Aamir Khan and Hillary Clinton particpate in interactive session
Actor talks about ills of today's education system
Too much competition has taken away the humanitarian aspect from schoolchildren, who seem to be lost in the race of mathematical calculations and report cards, Bollywood actor Aamir Khan said as he participated in an interactive session with US Secretary of State Hillary Clinton (pictured above) at the 140-year-old St. Xaviers' College in Mumbai on Saturday (July 18).
"Today, students are mostly focussing on memorising their subjects because they have to face questions like 'Did you come first?', 'How much did you score in mathematics?'" Khan pointed out.
"I would like to hear teachers telling students: 'Hey, your friend is weak in this subject, would you help him?'"
"This will incorporate the feeling of sharing and caring among students and will help in making them good individuals. We should teach our kids to be caring," he added.
Khan also emphasised on the fact that today's education system hardly encourages children to ask questions.
"Sadly, more emphasis is given to report cards and less on exploring minds," Khan explained.
"We should encourage those minds who are thirsty and hungry for knowledge. Children who believe in questioning, searching, disagreeing and not just memorising and cramming should be appreciated," he added.
In his directorial debut "Taare Zameen Par", the actor had essayed the story of an eight-year-old dyslexic boy and how a teacher, played by Aamir, helps him emerge out of his shell.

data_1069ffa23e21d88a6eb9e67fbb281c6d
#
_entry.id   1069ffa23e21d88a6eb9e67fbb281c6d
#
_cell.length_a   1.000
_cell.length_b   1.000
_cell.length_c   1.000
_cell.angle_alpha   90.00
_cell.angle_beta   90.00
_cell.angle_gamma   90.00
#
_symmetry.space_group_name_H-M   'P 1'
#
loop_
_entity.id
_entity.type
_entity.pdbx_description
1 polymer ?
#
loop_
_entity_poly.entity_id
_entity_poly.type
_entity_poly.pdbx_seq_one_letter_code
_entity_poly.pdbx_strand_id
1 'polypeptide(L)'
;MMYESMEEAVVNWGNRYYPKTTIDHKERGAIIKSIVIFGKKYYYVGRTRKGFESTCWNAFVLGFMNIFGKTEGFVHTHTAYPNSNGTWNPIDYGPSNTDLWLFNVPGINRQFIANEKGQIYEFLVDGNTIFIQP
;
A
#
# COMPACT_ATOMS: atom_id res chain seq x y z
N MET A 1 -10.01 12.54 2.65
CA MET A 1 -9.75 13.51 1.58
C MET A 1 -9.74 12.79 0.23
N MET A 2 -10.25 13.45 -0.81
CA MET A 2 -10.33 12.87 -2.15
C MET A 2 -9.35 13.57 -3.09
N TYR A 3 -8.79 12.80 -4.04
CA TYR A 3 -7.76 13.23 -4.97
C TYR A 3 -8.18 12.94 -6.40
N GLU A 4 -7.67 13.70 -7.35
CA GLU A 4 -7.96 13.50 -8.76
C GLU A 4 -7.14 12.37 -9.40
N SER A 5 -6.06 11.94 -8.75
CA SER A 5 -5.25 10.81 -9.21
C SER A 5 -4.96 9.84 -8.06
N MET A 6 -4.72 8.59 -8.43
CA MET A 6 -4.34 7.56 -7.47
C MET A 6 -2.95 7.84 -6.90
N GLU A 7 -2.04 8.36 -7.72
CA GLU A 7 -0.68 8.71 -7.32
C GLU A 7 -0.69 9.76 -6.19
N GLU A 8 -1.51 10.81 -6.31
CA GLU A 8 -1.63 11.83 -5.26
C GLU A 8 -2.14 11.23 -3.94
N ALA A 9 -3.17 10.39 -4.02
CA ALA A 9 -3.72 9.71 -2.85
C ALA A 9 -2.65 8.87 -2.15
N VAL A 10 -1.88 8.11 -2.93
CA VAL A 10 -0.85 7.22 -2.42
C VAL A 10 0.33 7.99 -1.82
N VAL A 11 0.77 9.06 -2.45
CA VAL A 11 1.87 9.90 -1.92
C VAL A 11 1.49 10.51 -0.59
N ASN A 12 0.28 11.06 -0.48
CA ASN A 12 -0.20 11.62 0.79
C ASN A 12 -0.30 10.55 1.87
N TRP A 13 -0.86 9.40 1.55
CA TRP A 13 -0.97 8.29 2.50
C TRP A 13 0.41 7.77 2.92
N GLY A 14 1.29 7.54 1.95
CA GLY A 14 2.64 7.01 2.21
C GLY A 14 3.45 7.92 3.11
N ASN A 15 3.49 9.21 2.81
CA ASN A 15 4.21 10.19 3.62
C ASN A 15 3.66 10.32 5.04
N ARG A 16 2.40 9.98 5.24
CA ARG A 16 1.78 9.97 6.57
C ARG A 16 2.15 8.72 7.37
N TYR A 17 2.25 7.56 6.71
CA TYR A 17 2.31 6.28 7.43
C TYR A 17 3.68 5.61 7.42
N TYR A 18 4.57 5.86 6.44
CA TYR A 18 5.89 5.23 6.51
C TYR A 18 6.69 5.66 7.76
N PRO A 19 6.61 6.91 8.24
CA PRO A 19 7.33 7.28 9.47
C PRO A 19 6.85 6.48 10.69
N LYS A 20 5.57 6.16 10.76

Aamir also said teaching should be a "high paying job" to attract the best possible talent.
"Teaching should be a high paying job so that youngsters should aim at becoming teachers. I would like to see that one day in India, teaching is the most highly paid job," the actor, dressed casually in light blue jeans, a white T-shirt and a black jacket said, declaiming at length about "Teaching as a profession".
"We should give so much value to teaching as a profession that every kid that comes out of school and college should feel that he or she wants to be a teacher," Khan maintained, adding: "We as a country should give importance to teaching as a profession. Unfortunately we don't because there are more lucrative career options like medicine and engineering that parents want their kids to opt for."
Clinton couldn't agree more with Khan, who is the brand ambassador of the Times of India's Teach India initiative that is based on the Teach America model.
"Aamir has come up with some excellent points to tell us what all is required to make education important. We have the best of educational institutes in our country but they are not for everyone. Part of our challenge is to provide education to those who don't get it easily," Clinton said.
"Competition is part of a human's genes. I believe working in collaborations and corporations would help children to do well in life," she explained.
According to Khan, "most of the people entering teaching today are those who don't get jobs in the professions they want to, so they end up teaching. We have brilliant and talented teachers today who genuinely know how to teach but such people are in a minority."
"Our government should give value to teaching so that others too give it the same value. There are so many people who are interested in teaching but the pressure to become a doctor or an engineer rules out that possibility," he added.
The actor also said that education was the foundation of any society and everyone should take the responsibility to contribute something toward it.
"The most important thing about education is that it should encourage students to think. It should create people with minds to take humanity further. Today, our educational system emphasises more on memorising," Khan explained.
Indo-Asian News Service